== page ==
I'll admit it. I was a soap watcher. My grandmother watched Guiding Light, my mother watched Guiding Light, and after getting hooked on it the summer I was 16 and down with mono, I watched it.
Oh, how I groaned at the absurd stories. How I would take breaks from it, vowing never to watch again, only to take a glimpse one day and be hooked anew. During college, I missed it during the year, but would catch it in the summer, watching it before going in to my restaurant job. After college, I would tape it on the VCR, watching it at night. Even The Husband got a little hooked, though he won't admit it.
But soaps are expensive to produce and it didn't have enough viewers, a refrain I predict will continue until "then there were none."
But today, as the curtain drops on Guiding Light, I wonder what this will mean for Broadway. GL was one of three New York based soaps. They drew in professional stage actors who wanted a steady paycheck, and fed them back to the stage, as the actors took leaves of absence from the soap in order to star in a play. For young actors, they were the ultimate summer stock, grooming them for the stage.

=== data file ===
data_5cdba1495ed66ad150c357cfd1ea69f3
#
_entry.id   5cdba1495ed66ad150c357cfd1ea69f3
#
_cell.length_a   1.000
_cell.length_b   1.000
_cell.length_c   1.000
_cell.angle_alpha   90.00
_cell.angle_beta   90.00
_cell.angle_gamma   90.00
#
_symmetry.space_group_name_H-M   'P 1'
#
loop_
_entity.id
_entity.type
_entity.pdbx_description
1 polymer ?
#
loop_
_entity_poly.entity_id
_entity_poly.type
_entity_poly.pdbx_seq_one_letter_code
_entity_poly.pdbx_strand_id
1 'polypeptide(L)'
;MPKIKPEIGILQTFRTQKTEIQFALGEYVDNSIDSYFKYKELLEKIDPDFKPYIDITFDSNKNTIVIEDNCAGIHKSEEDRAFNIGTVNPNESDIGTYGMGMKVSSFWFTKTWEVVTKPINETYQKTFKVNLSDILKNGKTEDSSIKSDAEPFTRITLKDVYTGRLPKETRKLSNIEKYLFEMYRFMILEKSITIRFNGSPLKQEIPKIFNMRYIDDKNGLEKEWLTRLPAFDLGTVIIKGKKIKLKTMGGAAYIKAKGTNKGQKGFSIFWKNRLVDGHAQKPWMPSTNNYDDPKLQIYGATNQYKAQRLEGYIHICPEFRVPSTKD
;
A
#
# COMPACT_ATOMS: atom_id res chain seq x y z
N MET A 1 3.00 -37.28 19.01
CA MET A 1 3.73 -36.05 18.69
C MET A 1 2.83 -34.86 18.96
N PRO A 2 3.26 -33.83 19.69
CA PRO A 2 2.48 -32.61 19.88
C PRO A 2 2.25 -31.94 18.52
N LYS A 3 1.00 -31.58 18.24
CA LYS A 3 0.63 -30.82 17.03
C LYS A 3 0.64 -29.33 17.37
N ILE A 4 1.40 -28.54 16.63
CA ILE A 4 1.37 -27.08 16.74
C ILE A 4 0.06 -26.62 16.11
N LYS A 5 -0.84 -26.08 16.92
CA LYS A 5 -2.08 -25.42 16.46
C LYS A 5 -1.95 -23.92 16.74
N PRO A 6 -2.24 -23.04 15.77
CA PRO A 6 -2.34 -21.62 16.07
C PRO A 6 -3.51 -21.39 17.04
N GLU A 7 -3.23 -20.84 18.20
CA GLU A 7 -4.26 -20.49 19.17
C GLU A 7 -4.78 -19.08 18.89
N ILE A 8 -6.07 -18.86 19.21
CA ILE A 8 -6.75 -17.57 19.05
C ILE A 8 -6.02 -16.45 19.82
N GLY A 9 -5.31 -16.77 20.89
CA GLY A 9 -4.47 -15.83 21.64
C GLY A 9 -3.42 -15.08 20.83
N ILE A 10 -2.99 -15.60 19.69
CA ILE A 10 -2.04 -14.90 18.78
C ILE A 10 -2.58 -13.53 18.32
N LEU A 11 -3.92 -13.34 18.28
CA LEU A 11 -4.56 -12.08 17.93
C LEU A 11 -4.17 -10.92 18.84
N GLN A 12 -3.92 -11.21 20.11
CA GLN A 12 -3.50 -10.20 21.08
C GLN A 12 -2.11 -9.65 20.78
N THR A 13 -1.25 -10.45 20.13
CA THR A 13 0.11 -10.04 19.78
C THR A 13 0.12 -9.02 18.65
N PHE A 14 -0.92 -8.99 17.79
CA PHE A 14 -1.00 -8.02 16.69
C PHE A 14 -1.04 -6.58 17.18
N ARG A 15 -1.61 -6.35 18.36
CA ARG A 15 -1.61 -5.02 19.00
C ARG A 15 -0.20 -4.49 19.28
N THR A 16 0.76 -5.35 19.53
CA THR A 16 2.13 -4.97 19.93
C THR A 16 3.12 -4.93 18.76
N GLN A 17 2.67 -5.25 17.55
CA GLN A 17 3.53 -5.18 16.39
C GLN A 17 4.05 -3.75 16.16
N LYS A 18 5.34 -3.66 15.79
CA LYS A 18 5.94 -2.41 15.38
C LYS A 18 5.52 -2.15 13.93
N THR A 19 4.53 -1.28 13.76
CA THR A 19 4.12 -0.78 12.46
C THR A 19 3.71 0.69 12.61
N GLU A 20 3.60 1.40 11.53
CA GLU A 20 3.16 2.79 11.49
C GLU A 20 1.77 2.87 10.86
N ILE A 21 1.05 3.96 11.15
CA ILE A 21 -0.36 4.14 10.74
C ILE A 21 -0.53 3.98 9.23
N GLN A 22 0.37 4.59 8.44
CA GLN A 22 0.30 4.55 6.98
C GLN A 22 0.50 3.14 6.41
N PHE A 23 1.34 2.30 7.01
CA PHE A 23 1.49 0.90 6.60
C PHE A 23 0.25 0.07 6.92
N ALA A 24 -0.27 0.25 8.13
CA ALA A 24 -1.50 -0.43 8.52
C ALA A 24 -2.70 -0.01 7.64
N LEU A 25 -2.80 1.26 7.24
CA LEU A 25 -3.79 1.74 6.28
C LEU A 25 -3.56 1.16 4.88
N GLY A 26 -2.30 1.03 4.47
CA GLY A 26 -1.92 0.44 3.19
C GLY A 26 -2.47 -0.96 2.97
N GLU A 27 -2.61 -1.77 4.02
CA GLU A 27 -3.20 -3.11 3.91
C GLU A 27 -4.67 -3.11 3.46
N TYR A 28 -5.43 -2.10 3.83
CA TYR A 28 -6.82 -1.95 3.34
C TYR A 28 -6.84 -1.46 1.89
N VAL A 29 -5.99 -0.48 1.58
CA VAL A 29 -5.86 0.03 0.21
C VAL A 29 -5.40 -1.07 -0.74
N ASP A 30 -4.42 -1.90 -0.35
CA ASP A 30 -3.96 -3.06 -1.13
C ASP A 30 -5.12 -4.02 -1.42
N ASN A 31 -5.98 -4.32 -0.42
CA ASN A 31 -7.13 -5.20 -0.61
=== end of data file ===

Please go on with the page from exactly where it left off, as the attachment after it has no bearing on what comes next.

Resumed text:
Soaps have been this quietly subversive force in our culture. Amidst all the multiple divorces, far-out story lines, people coming back from the dead, there were story lines about AIDS, abortion, homosexuality. This wasn't HBO. These were shows playing to middle-American housewives.
Goodbye Otalia, the Four Musketeers, Nick, Dolly. Goodbye to the marvelous scenery-chewing Buzz. Goodbye Cedars. And the Bauer barbecue.
Goodbye Old Friend.